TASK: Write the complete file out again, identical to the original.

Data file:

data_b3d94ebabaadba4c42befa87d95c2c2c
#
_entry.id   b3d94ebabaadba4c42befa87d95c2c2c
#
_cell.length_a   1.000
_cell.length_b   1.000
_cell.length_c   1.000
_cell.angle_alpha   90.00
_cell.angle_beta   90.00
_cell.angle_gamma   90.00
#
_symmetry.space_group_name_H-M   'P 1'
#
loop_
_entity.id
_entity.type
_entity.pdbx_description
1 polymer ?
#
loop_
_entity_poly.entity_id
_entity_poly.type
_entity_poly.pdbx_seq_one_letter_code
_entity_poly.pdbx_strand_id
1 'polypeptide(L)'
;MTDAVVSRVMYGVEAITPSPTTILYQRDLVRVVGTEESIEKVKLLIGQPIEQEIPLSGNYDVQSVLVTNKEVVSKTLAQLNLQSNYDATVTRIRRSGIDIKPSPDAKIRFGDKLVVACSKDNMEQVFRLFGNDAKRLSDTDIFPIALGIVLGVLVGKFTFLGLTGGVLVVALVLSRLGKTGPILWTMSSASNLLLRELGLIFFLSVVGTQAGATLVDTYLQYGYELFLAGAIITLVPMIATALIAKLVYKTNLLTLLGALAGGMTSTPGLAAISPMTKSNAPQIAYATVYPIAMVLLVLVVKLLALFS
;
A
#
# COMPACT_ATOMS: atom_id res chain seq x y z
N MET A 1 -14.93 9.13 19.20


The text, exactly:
data_b3d94ebabaadba4c42befa87d95c2c2c
#
_entry.id   b3d94ebabaadba4c42befa87d95c2c2c
#
_cell.length_a   1.000
_cell.length_b   1.000
_cell.length_c   1.000
_cell.angle_alpha   90.00
_cell.angle_beta   90.00
_cell.angle_gamma   90.00
#
_symmetry.space_group_name_H-M   'P 1'
#
loop_
_entity.id
_entity.type
_entity.pdbx_description
1 polymer ?
#
loop_
_entity_poly.entity_id
_entity_poly.type
_entity_poly.pdbx_seq_one_letter_code
_entity_poly.pdbx_strand_id
1 'polypeptide(L)'
;MTDAVVSRVMYGVEAITPSPTTILYQRDLVRVVGTEESIEKVKLLIGQPIEQEIPLSGNYDVQSVLVTNKEVVSKTLAQLNLQSNYDATVTRIRRSGIDIKPSPDAKIRFGDKLVVACSKDNMEQVFRLFGNDAKRLSDTDIFPIALGIVLGVLVGKFTFLGLTGGVLVVALVLSRLGKTGPILWTMSSASNLLLRELGLIFFLSVVGTQAGATLVDTYLQYGYELFLAGAIITLVPMIATALIAKLVYKTNLLTLLGALAGGMTSTPGLAAISPMTKSNAPQIAYATVYPIAMVLLVLVVKLLALFS
;
A
#
# COMPACT_ATOMS: atom_id res chain seq x y z
N MET A 1 -14.93 9.13 19.20